Here's a very easy though tricky question: why does the PrintScreen key have that name if it doesn't actually print anything?
I guess you don't have the answer for that – I don’t either – but I do know a way to fix that incongruity.
It's called Purrint: a small Windows tool that turns the PrintScreen key into an actual printing application.
Once installed, Purrint places an icon on the system tray, though I'd say it's more comfortable to use with the keyboard itself.
Now, every time you press the PrtScr key (or the Alt+PrtScr shortcut to capture the active window) a window will open and offer you the possibility to copy the image to the clipboard (as the standard key would do), save it as an image file or send it to your printer right away.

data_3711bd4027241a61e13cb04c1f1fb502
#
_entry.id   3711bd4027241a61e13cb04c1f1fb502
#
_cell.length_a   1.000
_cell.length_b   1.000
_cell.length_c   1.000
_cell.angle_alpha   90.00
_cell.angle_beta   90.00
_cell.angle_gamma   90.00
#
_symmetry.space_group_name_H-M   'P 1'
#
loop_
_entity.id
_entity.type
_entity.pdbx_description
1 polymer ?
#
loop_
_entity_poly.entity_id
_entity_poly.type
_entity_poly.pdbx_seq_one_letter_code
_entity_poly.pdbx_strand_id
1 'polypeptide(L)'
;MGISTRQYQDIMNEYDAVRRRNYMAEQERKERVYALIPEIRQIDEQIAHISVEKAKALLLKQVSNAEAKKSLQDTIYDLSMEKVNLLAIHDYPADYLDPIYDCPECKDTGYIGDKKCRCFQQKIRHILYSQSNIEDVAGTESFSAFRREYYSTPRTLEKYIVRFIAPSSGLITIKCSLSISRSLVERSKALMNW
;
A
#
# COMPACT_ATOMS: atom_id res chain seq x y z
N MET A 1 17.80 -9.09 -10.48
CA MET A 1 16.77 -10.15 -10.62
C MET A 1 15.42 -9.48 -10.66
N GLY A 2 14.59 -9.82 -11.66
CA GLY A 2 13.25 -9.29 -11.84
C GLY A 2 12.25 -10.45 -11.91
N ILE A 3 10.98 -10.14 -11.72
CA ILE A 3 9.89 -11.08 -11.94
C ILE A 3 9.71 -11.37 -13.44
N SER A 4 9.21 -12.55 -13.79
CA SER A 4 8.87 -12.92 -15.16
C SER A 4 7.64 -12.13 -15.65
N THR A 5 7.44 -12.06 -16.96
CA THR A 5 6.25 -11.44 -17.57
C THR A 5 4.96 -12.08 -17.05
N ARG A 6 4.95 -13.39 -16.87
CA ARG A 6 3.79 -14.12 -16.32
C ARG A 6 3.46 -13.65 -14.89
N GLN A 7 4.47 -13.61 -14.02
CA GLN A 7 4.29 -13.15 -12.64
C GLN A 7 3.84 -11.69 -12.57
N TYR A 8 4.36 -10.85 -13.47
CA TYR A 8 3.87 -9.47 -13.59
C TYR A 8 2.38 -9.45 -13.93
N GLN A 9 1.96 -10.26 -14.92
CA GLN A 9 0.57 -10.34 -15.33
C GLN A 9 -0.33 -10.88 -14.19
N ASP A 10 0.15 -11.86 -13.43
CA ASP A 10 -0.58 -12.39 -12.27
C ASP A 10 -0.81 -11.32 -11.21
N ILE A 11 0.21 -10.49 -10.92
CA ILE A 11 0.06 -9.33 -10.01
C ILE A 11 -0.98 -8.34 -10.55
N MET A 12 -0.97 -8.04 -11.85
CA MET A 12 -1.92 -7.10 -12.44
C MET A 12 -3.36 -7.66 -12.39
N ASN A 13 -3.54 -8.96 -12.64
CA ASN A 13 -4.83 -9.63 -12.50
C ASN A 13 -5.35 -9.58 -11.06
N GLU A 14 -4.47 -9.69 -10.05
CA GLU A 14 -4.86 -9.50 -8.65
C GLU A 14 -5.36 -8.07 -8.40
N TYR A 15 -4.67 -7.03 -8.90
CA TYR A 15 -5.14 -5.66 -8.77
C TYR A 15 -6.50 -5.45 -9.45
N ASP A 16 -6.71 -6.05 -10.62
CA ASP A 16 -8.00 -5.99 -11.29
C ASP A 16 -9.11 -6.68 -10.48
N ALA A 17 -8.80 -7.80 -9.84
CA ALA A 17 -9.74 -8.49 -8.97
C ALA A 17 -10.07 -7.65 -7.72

Purrint can also work in a semi-automated way: simply open the program's configuration menu and set it to take a specific action every time you press the PrtScr button.
Purrint is an easy way to improve the way the PrintScreen key works by adding new functions to it and make it a more useful key.